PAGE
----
Ex. 2], which provided “certain amendments and modifications to the terms of contract that
2 “After receiving notice of Supplemental Rule B attachment, the defendant is entitled to contest the
attachment at a prompt hearing pursuant to Rule E(4)(f).” Vitol, S.A. v. Primerose Shipping Co., 708 F.3d 527,
541 (4th Cir. 2013) (citing Fed. R. Civ. P. Adm. Supp. R. E(4)(f)).
required certain continuing obligations of both parties,” including the use of the Fawzy
Vessel by Wauquiez at the Cannes Boat Show in Cannes, France and the Genoa Boat Show
at Genoa, Italy.3 Id. at ¶ 5.
The Fawzy Vessel was delivered to Dr. Fawzy in Port Camarque, France on
December 20, 2011, but was delivered “without a certification of construction of the builder
(or certificate of compliance),” allegedly in violation of Clause 1.6 of the Sales Contract.” Id.
at ¶ 6.
“Over the next two years, including while fulfilling the terms of the added
commitments for possession and use of the Fawzy Vessel, the Fawzy Vessel experienced
numerous problems pertaining to the main sail, the foresail, and other components of the
Fawzy Vessel, many of which only became apparent while the Fawzy Vessel was underway
with [Dr. Fawzy] onboard, which resulted in great danger to [his] life.”4 Id. at ¶ 7. Despite
Wauquiez’s “periodic attempts . . . to address the defects and make any required repairs or to
effect any replacement of the defective components, the problems persisted.” Id. at ¶ 8.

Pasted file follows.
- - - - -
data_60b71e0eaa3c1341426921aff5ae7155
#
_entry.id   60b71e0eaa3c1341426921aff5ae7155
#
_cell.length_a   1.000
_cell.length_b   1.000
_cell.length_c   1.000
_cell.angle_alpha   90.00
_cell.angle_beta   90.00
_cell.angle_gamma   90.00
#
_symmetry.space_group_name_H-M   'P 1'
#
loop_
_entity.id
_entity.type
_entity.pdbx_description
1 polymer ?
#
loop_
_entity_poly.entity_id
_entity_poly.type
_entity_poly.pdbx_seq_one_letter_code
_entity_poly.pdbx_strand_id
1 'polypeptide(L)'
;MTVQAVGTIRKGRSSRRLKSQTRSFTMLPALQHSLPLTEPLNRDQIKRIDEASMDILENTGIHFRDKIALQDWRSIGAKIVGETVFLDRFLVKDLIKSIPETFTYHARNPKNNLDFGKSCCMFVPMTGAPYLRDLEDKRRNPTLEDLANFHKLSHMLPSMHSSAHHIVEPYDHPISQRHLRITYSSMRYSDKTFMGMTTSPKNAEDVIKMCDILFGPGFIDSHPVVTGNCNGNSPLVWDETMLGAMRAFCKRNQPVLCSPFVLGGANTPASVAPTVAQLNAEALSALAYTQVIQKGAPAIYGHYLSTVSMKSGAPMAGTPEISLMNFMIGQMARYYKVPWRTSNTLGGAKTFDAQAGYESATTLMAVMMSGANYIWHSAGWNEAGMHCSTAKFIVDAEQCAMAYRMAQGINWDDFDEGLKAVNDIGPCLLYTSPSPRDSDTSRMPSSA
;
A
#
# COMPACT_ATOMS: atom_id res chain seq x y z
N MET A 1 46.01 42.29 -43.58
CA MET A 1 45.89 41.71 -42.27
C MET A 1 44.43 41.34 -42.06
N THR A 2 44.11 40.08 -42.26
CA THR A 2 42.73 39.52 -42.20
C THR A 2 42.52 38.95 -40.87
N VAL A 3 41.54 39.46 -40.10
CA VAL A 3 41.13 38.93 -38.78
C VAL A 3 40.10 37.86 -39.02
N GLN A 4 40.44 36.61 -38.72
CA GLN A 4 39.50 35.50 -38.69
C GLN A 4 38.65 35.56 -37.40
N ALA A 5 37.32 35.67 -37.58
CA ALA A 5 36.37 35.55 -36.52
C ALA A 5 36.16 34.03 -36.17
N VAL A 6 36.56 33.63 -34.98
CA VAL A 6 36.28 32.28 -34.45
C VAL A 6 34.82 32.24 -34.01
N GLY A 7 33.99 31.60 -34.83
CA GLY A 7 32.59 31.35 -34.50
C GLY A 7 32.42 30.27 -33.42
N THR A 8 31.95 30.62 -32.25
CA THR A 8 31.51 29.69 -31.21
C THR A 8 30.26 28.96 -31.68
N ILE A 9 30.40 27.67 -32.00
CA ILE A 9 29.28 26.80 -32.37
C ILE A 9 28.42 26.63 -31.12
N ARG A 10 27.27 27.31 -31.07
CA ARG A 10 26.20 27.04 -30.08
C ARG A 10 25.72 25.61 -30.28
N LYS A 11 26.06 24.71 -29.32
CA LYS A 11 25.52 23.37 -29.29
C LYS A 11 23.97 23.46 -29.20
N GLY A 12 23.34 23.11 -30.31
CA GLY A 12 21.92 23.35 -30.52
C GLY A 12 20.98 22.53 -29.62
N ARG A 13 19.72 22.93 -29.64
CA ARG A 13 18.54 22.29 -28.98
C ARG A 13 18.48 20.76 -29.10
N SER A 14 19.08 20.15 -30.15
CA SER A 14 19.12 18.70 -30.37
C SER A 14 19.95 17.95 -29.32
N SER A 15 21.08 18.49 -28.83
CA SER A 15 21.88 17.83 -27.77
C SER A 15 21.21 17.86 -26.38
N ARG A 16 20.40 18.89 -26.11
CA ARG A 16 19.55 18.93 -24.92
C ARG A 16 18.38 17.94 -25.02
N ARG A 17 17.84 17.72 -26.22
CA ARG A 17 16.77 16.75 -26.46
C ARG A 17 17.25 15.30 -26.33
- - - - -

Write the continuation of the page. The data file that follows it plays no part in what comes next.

Therefore, Dr. Fawzy “retained counsel in France during the summer of 2013, who
authored a demand letter” to Wauquiez on August 30, 2013 [Pl.’s Ex. 2]. Id. at ¶ 9.
However, Wauquiez never responded to that letter of counsel.
Id. at ¶ 10.
thereafter, Dr. Fawzy filed suit in France against Wauquiez, “seeking return of the purchase
price of the Vessel and other, related expenses caused by the repetitive but unsuccessful
3 At this Court’s October 12, 2016 hearing, counsel for Dr. Fawzy clarified that Wauquiez showed the Fawzy
Vessel at the Cannes and Genoa boat shows in the fall of 2011, before Dr. Fawzy took delivery of the boat.
4 At the hearing on October 12, 2016, counsel for the Plaintiff represented that this was a “near death
experience” on the seas of the Atlantic Ocean because Dr. Fawzy and his crew were forced to float with the
tide during periods of time following the alleged problems with the vessel. These facts were not specifically
alleged in the Verified Complaint but, as discussed herein, they do not affect this Court’s ruling.
attempts to repair or replace the defective components.” Id. at ¶ 11. That suit remains
Dr. Fawzy estimates that he has experienced damages in the amount of $1,134,132.27
USD, the sum of the vessel’s purchase price ($1,127,323.95 USD) and the “cost of
unexpected marine storage in France due to defective condition of Vessel’s components”
($6,808.32 USD). Id. at ¶ 12. Additionally, Dr. Fawzy claims that “Since August 30, 2013,
prejudgment interest (at a rate of 6% per annum) has been incurred on the principal due in